Contributions to Zoology, 86 (2) – 2017Nikolai Y. Neretin; Anna E. Zhadan; Alexander B. Tzetlin: Aspects of mast building and the fine structure of “amphipod silk” glands in Dyopedos bispinis (Amphipoda, Dulichiidae)
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Structure of masts

Mast forms

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Dyopedos bispinis structures are representative of the masts of typical dulichiids (Fig. 1A); they are usually 2-6 cm long and rarely reach 16-20 cm. Except for the smallest, masts have variable diameters but reach a maximum at the base and a minimum nearer the tip. The diameter in the middle of the masts varies between 0.02 (smallest) and 0.1 cm.

Internal mast structure

Masts comprise a relatively homogeneous central cylinder (C, diameter 70-460 µm) and a laminated cortex (P, from 440 µm to 20 µm thick and thinner), but the boundary between these structures is occasionally fuzzy (Fig. 1A-D and Fig. 3A). The size of the cortex varies greatly and might account for approximately 0 to 70% of the mast diameter. Along the mast length, the diameter of the cylinder varies only slightly (190-270 µm), but the cortex gradually thins toward the tip of the mast (Fig. 1A-D).

The lower portion of the mast often contains several central cylinders (several smaller masts, C1-C4, Fig. 1A, D), and one cylinder is typically thicker than the others (C-1 m). Each cylinder is coated with its own cortex (P-1, P-2), but together they share one common coat (P-c).

The central cylinder of the mast is composed of closely packed detritus; we did not detect any cementing mucus. The cortex of the masts contains amphipod silk (as) and detritus. A thin cortex (up to 20 µm) might be almost entirely composed of silk (Fig. 1A-B, Fig., 4A), but when the cortex is even slightly thicker, the proportion of detritus is much larger than that of silk (Fig. 1A, C, F). The detritus is represented by isolated or groups of particles surrounded by silk (Fig. 3A-B) or detritus layers (DL) alternating with silk layers (ASL, Fig. 1F). Under mechanical impact, the cortex of the dried mast exfoliates and becomes separate layers of approximately 5 µm in thickness (Fig. 1E).

Numerous diatoms are present within masts (da, bda, pda, Tn, Fig. 3D-E). Some are pelagic (pda, Tn), and others are large and likely benthic species (bda). Diatoms have not been observed on the mast surface outside the silk layer.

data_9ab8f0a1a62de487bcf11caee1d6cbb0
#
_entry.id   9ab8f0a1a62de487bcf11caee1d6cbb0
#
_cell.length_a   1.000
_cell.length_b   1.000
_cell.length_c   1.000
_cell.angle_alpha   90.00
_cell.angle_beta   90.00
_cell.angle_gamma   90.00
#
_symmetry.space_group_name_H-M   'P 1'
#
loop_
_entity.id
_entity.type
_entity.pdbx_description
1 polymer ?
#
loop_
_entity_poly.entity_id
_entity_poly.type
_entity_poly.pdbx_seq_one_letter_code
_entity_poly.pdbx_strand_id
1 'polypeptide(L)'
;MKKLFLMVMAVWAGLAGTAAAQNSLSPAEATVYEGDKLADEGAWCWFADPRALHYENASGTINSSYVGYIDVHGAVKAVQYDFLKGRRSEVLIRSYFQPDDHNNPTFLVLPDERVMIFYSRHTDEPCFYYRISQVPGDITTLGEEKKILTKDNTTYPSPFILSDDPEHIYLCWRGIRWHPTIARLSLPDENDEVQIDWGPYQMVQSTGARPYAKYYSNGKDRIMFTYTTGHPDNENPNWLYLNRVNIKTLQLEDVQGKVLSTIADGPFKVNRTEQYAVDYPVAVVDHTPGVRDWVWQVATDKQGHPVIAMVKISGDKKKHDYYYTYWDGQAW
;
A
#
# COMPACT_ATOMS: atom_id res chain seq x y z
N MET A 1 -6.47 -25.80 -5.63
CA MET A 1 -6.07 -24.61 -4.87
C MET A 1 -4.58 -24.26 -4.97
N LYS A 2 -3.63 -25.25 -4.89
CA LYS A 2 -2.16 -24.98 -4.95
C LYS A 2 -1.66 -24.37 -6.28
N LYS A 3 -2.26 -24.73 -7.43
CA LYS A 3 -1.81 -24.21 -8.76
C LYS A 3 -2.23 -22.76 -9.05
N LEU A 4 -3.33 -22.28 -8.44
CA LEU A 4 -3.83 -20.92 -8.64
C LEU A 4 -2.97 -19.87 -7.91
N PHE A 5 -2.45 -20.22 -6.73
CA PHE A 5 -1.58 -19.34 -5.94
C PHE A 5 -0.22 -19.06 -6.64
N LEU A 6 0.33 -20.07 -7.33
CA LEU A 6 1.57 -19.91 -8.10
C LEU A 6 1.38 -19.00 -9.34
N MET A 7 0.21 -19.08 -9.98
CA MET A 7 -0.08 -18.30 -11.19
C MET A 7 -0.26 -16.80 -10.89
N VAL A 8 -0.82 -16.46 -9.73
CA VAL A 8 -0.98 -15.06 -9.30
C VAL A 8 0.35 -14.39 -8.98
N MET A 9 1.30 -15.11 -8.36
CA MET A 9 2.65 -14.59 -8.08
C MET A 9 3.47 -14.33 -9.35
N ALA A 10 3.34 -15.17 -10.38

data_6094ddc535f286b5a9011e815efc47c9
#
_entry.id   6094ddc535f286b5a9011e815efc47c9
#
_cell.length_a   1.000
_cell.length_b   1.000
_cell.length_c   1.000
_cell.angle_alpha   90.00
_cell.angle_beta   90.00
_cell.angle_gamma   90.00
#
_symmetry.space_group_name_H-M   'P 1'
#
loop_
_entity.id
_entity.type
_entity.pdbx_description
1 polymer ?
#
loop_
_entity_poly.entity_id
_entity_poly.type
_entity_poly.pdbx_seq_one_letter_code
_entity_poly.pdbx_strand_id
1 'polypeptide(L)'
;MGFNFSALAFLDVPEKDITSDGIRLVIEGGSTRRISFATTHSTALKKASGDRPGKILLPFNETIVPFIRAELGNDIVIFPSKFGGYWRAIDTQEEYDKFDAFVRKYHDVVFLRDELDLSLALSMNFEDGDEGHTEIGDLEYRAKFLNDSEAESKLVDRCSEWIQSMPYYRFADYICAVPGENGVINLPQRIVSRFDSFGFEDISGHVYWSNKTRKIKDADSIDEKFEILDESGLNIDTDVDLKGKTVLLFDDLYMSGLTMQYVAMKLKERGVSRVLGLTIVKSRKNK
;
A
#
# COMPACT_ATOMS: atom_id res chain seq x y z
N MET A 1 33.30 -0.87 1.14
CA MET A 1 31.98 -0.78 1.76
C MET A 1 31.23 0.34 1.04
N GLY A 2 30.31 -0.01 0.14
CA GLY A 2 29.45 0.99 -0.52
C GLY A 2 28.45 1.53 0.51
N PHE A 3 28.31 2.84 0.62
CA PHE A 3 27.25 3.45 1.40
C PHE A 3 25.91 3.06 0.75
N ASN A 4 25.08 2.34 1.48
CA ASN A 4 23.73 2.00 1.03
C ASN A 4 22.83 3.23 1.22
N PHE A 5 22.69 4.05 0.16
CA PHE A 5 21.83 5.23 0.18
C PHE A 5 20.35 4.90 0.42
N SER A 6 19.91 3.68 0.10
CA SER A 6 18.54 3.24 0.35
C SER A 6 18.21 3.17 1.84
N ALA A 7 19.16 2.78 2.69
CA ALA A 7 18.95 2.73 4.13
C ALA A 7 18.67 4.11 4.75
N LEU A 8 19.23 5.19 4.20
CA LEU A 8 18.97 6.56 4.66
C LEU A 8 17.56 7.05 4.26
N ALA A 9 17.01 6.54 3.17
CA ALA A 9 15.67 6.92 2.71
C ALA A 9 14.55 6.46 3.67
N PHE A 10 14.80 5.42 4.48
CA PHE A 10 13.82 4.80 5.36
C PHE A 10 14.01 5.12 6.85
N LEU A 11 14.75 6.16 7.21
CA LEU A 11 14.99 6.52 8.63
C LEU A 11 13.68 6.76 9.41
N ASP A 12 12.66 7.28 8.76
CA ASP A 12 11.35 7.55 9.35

Fine mast structure

The mast surface is covered with a layer of silk threads, and the thickness of the silk layer varies (Fig. 4A-C). The silk threads are oriented in all directions and are sometimes almost parallel to the mast axis. Frequently, regular shifts in the parallel threads (approximately 5 µm) are observed (arrowheads, Fig. 4B-C). Furthermore, TEM photos suggest that the silk layer contains sublayers (L1-L6) that likely differ based on their angle of orientation (various directions or perpendicular to the mast axis), thickness and density (Fig. 4E).

Silk threads are 0.1-0.3 µm in diameter, and threads of varying widths (t1, t2) might be observed on the same mast (Fig. 4D). However, we did not observe threads with changing diameters in the photos. The surfaces of the analysed mast tips were covered with thinner threads (0.1 µm) (arrows, Fig. 4A), whereas the remainder of the mast was coated with 0.3-µm threads (arrowheads, Fig. 4B-C).

FIG2

Fig. 4. Ultrastructure of Dyopedos bispinis mast surface. А, B, C and D – SEM micrographs of the mast surface near the distal tip (A) and other parts of the mast (B, C and D) showing that silk threads were thinner near the mast tip (arrows, A) than elsewhere (arrowheads, B and C), that threads of varying widths are sometimes presented (t1 and t2, D), that detritus can be visible through the silk layer (B) or not (C) and that regular parallel silk threads are sometimes observable (black and white arrowheads, B and C); E – transmission electron microscopy (TEM) micrograph of an ultra-thin mast cross section showing numerous amphipod silk layers (L1-L6) on the mast surface. Abbreviations: arrows – thin threads; arrowheads – regular parallel thick silk threads; С – central cylinder in mast cross-section; L1-L6 – layers of silk threads (L1 and L3 – threads, likely lying perpendicular to the mast axis; other – at an angle); P – mast cortex in cross section; t1 and t2 – threads of varying widths.